We did several years of testing (back when you could not maintain status, since we were not at an ALO school, so not going meant signing up for testing again the following year.), and it never just went smoothly. One time we received another child'd appointment date (we were the emergency contact. They also received ours.). One time the district lost the paperwork- thank goodness our school secretary remembered our application and went to bat for us. One time the child got a zero score and then was classified as Spectrum (when at the time a zero would have qualified them for nothing). We usually received results in January, but lately it is after open enrollment, so you apply as though you got HCC. Especially with the extra round of testing, I would expect some time in April. Just decide as though you got in. Maybe check the app blog for the last couple Februaries to get an idea. Typically they send out schools around the same time, so if you know other people at your school testing, you'll all probably get them in a similar time frame.


Anonymous said...

Momma Snark-

I wouldn't put your snark away, you may need it. In the olden days, the testing was pretty straightforward and all results were mailed out by the end of January. Appeals were done in Feb. and things were pretty well settled by the beginning of March. Who knows for this year?

Now it's a new and exciting process each and every year. What has happened that now we are required to re-invent the wheel every year?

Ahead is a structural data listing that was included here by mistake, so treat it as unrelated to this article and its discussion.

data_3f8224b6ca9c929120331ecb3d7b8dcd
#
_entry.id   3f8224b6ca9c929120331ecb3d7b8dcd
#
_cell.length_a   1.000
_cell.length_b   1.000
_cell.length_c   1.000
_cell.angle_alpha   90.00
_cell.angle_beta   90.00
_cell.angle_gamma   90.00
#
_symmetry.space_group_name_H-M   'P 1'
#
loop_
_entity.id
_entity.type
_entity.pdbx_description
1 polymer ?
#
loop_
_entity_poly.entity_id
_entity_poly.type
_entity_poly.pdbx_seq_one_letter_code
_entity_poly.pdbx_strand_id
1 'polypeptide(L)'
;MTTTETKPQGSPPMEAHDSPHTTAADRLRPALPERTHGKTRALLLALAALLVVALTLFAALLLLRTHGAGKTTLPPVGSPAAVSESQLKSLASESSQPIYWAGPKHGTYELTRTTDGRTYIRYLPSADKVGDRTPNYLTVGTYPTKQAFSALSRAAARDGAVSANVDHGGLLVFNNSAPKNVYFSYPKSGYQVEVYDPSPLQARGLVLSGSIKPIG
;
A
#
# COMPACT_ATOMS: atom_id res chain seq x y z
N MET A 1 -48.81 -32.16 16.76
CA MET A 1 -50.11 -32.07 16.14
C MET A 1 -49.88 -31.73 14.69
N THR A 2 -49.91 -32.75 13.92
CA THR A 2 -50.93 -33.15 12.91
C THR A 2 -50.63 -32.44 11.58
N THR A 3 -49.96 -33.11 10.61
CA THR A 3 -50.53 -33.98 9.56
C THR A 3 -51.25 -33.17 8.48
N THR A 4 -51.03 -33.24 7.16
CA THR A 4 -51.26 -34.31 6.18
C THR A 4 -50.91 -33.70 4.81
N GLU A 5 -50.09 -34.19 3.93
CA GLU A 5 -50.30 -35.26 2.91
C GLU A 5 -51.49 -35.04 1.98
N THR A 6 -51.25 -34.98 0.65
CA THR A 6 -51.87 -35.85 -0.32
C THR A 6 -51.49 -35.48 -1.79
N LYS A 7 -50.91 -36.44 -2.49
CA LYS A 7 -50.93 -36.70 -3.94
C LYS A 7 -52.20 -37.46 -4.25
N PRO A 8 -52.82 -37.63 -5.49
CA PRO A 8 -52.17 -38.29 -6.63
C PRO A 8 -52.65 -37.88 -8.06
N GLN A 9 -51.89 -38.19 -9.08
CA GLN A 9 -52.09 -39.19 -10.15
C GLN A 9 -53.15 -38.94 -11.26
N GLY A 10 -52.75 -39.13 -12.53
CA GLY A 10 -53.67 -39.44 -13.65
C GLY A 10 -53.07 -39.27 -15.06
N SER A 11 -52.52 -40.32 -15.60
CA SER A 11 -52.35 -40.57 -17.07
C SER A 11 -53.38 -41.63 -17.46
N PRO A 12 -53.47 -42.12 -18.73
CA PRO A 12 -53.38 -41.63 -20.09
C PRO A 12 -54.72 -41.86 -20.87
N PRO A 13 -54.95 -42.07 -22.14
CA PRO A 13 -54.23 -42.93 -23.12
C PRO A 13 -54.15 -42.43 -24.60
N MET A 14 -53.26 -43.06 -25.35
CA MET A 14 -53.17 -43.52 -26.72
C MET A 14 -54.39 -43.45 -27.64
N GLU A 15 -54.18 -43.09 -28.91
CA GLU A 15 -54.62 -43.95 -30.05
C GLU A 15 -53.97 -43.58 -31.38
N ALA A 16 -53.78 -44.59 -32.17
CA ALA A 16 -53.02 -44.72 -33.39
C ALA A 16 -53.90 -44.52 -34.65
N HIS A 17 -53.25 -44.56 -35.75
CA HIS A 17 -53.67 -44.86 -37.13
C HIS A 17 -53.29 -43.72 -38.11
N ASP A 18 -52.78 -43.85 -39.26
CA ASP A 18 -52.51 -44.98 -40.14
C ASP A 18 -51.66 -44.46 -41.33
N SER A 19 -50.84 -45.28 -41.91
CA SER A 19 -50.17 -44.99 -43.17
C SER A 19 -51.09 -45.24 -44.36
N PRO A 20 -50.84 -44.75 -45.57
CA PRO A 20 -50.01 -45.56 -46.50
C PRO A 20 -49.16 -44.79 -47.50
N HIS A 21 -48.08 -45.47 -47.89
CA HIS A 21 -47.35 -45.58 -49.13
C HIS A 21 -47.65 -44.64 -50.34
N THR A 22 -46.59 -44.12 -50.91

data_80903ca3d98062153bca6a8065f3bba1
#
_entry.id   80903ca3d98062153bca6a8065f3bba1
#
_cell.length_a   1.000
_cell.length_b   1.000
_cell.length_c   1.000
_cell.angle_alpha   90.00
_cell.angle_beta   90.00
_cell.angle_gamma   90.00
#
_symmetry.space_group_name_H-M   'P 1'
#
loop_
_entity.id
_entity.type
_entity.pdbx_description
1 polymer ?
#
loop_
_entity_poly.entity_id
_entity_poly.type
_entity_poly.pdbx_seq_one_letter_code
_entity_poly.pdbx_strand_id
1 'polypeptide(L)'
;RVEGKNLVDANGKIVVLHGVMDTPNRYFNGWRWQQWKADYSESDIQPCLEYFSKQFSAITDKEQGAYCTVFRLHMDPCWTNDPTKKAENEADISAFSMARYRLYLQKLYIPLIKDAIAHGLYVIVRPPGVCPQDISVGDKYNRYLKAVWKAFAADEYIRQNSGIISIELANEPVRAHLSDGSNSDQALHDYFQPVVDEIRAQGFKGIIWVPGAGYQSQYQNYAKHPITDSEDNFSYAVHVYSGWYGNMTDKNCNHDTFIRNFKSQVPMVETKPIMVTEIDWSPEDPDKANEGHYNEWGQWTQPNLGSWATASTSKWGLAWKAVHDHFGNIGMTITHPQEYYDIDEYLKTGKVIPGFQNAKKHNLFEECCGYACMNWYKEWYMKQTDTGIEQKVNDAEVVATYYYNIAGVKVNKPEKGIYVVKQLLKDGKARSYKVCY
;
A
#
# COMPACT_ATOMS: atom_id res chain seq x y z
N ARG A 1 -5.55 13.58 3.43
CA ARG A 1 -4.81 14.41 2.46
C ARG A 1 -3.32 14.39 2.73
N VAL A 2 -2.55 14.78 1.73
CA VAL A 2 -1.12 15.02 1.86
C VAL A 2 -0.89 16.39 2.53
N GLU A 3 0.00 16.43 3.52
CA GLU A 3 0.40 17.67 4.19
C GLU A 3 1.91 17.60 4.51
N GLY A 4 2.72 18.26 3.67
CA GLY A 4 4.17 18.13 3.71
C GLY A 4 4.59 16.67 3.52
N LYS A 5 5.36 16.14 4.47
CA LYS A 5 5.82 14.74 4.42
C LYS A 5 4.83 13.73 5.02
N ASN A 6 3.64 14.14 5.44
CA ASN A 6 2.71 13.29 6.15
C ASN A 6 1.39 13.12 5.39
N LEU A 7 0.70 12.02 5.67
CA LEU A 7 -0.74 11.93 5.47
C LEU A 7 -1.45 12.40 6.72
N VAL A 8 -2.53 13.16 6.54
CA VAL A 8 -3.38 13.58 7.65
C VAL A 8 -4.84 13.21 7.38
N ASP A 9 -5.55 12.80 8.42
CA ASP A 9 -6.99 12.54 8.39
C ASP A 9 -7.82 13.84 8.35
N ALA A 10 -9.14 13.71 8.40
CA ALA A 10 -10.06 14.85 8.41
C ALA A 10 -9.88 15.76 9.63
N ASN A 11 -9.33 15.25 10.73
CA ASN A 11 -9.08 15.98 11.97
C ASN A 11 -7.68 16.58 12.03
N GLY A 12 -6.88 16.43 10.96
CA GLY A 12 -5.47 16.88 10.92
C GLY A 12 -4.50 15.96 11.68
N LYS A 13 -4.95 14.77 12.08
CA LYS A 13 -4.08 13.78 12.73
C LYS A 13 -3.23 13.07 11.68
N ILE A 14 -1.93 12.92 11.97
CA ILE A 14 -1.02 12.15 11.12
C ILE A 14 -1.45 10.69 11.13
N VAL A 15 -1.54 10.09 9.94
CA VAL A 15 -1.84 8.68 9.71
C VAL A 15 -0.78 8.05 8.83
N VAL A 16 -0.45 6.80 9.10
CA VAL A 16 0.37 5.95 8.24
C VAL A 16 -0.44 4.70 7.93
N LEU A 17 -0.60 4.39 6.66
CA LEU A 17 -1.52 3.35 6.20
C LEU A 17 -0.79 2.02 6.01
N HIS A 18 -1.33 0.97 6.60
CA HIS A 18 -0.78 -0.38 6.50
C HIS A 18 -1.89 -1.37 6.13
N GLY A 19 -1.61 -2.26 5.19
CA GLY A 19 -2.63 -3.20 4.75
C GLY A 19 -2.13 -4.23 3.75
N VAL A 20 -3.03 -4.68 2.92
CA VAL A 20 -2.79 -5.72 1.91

Anonymous said...

We tested our kids in 3 different years in the 2009-2012 period, and everything always went smoothly, including one makeup test that Advanced Learning arranged to give during a regular day at that child's elementary school. Results arrived exactly when promised, at the end of January, as noted by oldie.

Colin Pierce said...

I think the question here needs to be what is the real purpose of this testing in the first place? If we have high quality advanced curriculum available, why don't we make that the default curriculum for all students instead of gatekeeping access for a select few?

The effect of this testing and self-contained classrooms in Advanced Learning is to create a de facto segregated private school within SPS. As outlined here ( and elsewhere, the CogAT creates significant racial disparities in identification of giftedness, and those disparities only grow when paired with the MAP. And the department apparently does not even track data for low-income students. This effectively means we are spending lots of time and money to legitimize the exclusion of low-income students of color from advanced learning opportunities.

Could we better allocate the $1.375 million and 5 staffers currently being used to determine which students we should deny access to high quality curriculum? Certainly, and its best use would perhaps be to provide incentives and supports for schools to serve a demographically proportional cross-section of their populations with Advanced Learning, or perhaps to train teachers in more effective ways to differentiate instruction in their classrooms.

Many proponents of self-contained AL use an analogy to special education to support their case. But just as it's been determined that we're underserving our SPED students when we keep them in self-contained classrooms, we are underserving everyone else when we keep our high quality curriculum behind a velvet rope.

Anonymous said...

Colin, I believe HCC receives the same crappy curriculum as everyone else. They just receive it faster.


Colin Pierce said...

HP, I think you've coined the new motto of the HCC...